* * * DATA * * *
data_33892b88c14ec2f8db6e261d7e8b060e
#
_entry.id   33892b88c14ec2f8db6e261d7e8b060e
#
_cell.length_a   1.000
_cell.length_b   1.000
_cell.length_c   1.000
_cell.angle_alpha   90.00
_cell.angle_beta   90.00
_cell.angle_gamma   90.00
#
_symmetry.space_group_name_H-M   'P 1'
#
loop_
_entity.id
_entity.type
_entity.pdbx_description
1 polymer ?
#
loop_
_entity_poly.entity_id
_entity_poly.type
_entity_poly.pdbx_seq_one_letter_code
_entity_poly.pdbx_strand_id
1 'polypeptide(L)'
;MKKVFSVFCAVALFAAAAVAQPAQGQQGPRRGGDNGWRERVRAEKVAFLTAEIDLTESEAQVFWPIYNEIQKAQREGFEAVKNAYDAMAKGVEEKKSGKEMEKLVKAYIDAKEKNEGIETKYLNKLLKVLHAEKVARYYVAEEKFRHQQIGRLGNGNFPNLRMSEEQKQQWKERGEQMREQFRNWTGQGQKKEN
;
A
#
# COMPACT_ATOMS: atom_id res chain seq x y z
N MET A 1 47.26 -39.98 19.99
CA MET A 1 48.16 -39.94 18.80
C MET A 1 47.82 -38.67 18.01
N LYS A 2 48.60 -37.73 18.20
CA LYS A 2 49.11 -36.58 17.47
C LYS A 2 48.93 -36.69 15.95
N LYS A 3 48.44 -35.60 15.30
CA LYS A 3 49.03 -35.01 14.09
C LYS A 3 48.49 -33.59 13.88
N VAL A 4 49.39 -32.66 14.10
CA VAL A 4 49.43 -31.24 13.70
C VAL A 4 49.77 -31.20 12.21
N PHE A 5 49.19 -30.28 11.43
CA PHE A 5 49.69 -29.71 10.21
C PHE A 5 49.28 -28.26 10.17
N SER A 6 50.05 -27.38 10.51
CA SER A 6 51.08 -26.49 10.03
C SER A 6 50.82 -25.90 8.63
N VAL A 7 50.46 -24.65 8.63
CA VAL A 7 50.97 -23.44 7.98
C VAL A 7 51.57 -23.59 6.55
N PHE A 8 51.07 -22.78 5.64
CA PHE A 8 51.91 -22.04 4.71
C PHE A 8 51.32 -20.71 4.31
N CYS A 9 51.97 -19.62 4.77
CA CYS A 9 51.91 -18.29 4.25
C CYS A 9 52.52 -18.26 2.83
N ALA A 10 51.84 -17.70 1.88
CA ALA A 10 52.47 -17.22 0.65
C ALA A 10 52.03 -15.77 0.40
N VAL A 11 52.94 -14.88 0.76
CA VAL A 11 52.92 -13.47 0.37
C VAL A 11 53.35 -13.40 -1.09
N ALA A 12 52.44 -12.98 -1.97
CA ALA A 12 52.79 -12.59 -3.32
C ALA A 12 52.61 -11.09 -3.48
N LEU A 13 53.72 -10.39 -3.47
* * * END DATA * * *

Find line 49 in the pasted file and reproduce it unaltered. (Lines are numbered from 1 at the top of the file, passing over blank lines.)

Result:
N VAL A 7 50.46 -24.65 8.63